How Safe Is Lithium in Pregnancy?

May 12, 2014

How Safe Is Lithium in Pregnancy?

  1. Deborah Cowley, MD

A new study raises concerns about cardiovascular malformations and other adverse pregnancy outcomes.

  1. Deborah Cowley, MD

Lithium has been associated with increased rates of cardiovascular anomalies, primarily Ebstein's anomaly. Researchers in Israel conducted a prospective, observational study to examine associations between lithium and adverse pregnancy outcomes among women seeking advice from a teratology information service. The study population was 183 lithium-exposed pregnancies (90% with first-trimester exposure), 72 lithium-nonexposed pregnancies of women with bipolar disorder, and 748 pregnancies without teratogen exposure.

Rates of miscarriage, elective termination, and preterm delivery were higher in the lithium-exposed group than in the nonteratogen group. The three groups had similar overall rates of major malformations. Cardiovascular malformations were significantly more common with first-trimester lithium exposure (4.1% vs. 0.6% in nonteratogen-exposed pregnancies), but not after exclusion of spontaneously resolved anomalies (2.4% and 0.3%). Elevated cardiovascular risk with lithium exposure persisted after adjustment for potential confounders (smoking, birth order, and bipolar disorder).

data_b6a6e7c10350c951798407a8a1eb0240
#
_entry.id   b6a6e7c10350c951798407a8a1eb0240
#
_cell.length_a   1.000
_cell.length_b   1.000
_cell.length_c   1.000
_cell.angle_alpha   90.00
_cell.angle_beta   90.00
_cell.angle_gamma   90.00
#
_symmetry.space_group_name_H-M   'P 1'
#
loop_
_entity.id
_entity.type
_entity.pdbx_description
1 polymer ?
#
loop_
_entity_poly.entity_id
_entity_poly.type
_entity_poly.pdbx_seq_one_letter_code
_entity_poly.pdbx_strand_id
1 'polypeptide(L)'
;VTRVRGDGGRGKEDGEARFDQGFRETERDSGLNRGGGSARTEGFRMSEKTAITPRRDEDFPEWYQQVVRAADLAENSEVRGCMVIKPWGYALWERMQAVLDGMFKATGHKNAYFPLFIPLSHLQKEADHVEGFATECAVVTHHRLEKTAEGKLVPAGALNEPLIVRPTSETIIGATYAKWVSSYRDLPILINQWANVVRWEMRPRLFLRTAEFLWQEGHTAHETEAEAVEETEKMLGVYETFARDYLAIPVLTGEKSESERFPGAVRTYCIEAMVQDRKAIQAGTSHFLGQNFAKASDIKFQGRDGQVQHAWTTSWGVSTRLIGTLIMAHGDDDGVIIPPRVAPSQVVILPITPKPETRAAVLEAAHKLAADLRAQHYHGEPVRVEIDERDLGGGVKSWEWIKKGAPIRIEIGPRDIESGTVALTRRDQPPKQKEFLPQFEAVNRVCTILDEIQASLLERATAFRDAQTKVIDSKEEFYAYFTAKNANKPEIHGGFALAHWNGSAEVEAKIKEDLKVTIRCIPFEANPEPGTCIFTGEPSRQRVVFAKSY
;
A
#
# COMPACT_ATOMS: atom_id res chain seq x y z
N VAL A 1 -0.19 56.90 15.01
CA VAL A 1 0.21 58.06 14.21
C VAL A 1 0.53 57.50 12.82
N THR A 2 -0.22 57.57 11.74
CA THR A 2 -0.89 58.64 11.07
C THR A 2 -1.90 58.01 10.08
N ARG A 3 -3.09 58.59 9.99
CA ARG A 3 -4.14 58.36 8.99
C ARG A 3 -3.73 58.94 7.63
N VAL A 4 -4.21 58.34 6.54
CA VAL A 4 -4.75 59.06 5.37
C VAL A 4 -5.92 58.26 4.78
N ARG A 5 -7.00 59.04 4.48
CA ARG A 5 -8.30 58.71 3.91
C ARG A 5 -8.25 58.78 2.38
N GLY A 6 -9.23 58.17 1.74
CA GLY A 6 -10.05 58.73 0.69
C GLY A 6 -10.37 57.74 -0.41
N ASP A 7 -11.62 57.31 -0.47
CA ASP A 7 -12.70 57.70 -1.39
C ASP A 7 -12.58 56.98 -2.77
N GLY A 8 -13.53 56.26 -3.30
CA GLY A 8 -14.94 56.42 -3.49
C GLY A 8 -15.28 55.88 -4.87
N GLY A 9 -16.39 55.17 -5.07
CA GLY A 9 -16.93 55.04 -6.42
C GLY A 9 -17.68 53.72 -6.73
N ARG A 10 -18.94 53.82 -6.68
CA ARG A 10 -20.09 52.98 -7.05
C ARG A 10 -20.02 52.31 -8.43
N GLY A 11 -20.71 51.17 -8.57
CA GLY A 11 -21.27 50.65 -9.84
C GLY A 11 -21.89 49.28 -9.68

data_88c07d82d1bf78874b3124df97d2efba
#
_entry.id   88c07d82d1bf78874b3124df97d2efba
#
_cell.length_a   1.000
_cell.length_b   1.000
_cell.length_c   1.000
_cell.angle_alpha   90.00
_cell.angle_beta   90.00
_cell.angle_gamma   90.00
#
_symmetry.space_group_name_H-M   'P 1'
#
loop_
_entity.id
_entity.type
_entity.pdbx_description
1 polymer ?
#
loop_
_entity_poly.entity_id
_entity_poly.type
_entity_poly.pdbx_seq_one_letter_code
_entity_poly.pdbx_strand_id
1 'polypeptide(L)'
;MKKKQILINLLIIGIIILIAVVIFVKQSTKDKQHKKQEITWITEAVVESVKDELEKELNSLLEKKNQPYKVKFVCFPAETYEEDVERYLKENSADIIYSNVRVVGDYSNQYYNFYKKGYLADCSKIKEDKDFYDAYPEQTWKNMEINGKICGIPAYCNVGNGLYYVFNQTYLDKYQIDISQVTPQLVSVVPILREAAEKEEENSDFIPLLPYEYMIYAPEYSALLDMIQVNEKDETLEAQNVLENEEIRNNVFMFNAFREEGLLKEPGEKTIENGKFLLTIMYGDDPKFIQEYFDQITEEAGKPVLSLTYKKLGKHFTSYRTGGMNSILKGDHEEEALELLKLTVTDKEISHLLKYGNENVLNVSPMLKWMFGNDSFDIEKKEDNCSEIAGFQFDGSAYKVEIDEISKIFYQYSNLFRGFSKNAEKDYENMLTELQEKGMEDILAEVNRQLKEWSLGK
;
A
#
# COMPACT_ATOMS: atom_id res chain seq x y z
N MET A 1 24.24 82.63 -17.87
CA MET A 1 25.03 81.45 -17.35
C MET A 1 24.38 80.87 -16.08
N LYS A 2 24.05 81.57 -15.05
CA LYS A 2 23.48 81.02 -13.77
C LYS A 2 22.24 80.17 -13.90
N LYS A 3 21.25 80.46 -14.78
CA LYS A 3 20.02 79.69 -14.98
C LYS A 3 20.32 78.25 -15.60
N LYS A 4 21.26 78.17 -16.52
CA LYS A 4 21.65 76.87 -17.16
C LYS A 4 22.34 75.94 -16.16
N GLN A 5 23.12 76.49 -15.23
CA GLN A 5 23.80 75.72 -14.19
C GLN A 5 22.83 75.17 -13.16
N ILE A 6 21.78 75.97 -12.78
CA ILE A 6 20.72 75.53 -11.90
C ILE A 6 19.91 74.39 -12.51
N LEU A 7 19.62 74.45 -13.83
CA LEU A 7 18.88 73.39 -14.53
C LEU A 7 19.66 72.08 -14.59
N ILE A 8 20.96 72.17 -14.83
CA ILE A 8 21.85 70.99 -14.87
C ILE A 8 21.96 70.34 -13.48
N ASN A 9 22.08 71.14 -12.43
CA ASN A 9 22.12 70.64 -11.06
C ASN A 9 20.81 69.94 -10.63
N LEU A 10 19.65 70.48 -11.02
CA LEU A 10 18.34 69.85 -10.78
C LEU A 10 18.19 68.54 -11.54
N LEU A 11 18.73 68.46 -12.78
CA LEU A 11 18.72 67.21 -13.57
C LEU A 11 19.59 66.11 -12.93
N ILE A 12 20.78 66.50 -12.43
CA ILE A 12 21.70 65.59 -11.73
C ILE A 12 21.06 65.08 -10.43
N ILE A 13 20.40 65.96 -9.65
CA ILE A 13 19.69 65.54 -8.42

Although this study reports higher rates of miscarriage, preterm birth, and persistent cardiovascular anomalies with in utero lithium exposure, the small number of anomalies weakens the power of group comparisons. With few subjects having bipolar disorder but not lithium exposure, determining the effects of the underlying illness is difficult. Risks of lithium discontinuation and untreated bipolar disorder during pregnancy must be weighed against medication risks. Among the alternatives, mood stabilizers such as valproate and carbamazepine are teratogens; lamotrigine has unclear efficacy for mania. Clinicians should ensure that women of childbearing age who take lithium use appropriate birth control, should counsel them about potential risks in pregnancy, and could consider treatment with an antipsychotic during pregnancy, provided that it effectively treats the patient's illness.

Editor Disclosures at Time of Publication

  • Disclosures for Deborah Cowley, MD at time of publication Grant / research support Health Resources and Services Administration Leadership positions in professional societies American Association of Directors of Psychiatric Residency Training (Co-Chair; Pre-Meeting Committee and Milestones Assessment Task Force)


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